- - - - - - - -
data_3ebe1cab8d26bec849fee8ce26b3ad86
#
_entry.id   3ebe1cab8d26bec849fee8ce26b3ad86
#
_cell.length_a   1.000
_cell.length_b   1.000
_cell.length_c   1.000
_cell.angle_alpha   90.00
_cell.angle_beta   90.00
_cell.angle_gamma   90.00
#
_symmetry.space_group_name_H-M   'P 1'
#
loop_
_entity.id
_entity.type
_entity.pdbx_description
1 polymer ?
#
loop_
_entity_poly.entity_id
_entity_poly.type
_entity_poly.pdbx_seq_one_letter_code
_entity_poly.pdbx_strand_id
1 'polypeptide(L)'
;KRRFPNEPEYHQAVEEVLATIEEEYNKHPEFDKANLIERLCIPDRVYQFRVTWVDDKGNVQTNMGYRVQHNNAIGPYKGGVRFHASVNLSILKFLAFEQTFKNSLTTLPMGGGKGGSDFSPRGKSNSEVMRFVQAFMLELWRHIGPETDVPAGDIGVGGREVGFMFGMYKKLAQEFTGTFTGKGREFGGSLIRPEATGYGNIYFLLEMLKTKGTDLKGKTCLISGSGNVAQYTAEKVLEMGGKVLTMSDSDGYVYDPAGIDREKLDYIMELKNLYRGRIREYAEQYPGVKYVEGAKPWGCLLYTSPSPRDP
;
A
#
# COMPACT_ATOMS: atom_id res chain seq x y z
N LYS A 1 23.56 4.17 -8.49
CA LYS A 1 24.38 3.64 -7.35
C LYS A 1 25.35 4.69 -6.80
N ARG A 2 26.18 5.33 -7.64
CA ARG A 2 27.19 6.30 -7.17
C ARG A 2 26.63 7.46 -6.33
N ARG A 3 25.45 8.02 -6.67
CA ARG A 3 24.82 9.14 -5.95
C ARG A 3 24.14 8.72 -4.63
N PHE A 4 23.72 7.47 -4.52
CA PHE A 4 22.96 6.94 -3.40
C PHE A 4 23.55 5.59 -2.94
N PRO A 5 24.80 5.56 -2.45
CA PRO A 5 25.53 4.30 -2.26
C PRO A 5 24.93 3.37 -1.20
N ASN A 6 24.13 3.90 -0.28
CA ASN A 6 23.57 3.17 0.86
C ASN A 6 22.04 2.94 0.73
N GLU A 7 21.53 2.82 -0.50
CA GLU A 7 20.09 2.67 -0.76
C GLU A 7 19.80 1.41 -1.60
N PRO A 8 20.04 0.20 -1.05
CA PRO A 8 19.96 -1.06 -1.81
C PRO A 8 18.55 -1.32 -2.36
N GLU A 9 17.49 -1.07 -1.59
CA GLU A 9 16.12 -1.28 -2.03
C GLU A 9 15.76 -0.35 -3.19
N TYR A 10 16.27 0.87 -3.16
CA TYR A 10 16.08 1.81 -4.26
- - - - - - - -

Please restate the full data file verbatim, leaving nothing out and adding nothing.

data_3ebe1cab8d26bec849fee8ce26b3ad86
#
_entry.id   3ebe1cab8d26bec849fee8ce26b3ad86
#
_cell.length_a   1.000
_cell.length_b   1.000
_cell.length_c   1.000
_cell.angle_alpha   90.00
_cell.angle_beta   90.00
_cell.angle_gamma   90.00
#
_symmetry.space_group_name_H-M   'P 1'
#
loop_
_entity.id
_entity.type
_entity.pdbx_description
1 polymer ?
#
loop_
_entity_poly.entity_id
_entity_poly.type
_entity_poly.pdbx_seq_one_letter_code
_entity_poly.pdbx_strand_id
1 'polypeptide(L)'
;KRRFPNEPEYHQAVEEVLATIEEEYNKHPEFDKANLIERLCIPDRVYQFRVTWVDDKGNVQTNMGYRVQHNNAIGPYKGGVRFHASVNLSILKFLAFEQTFKNSLTTLPMGGGKGGSDFSPRGKSNSEVMRFVQAFMLELWRHIGPETDVPAGDIGVGGREVGFMFGMYKKLAQEFTGTFTGKGREFGGSLIRPEATGYGNIYFLLEMLKTKGTDLKGKTCLISGSGNVAQYTAEKVLEMGGKVLTMSDSDGYVYDPAGIDREKLDYIMELKNLYRGRIREYAEQYPGVKYVEGAKPWGCLLYTSPSPRDP
;
A
#
# COMPACT_ATOMS: atom_id res chain seq x y z
N LYS A 1 23.56 4.17 -8.49
CA LYS A 1 24.38 3.64 -7.35
C LYS A 1 25.35 4.69 -6.80
N ARG A 2 26.18 5.33 -7.64
CA ARG A 2 27.19 6.30 -7.17
C ARG A 2 26.63 7.46 -6.33
N ARG A 3 25.45 8.02 -6.67
CA ARG A 3 24.82 9.14 -5.95
C ARG A 3 24.14 8.72 -4.63
N PHE A 4 23.72 7.47 -4.52
CA PHE A 4 22.96 6.94 -3.40
C PHE A 4 23.55 5.59 -2.94
N PRO A 5 24.80 5.56 -2.45
CA PRO A 5 25.53 4.30 -2.26
C PRO A 5 24.93 3.37 -1.20
N ASN A 6 24.13 3.90 -0.28
CA ASN A 6 23.57 3.17 0.86
C ASN A 6 22.04 2.94 0.73
N GLU A 7 21.53 2.82 -0.50
CA GLU A 7 20.09 2.67 -0.76
C GLU A 7 19.80 1.41 -1.60
N PRO A 8 20.04 0.20 -1.05
CA PRO A 8 19.96 -1.06 -1.81
C PRO A 8 18.55 -1.32 -2.36
N GLU A 9 17.49 -1.07 -1.59
CA GLU A 9 16.12 -1.28 -2.03
C GLU A 9 15.76 -0.35 -3.19
N TYR A 10 16.27 0.87 -3.16
CA TYR A 10 16.08 1.81 -4.26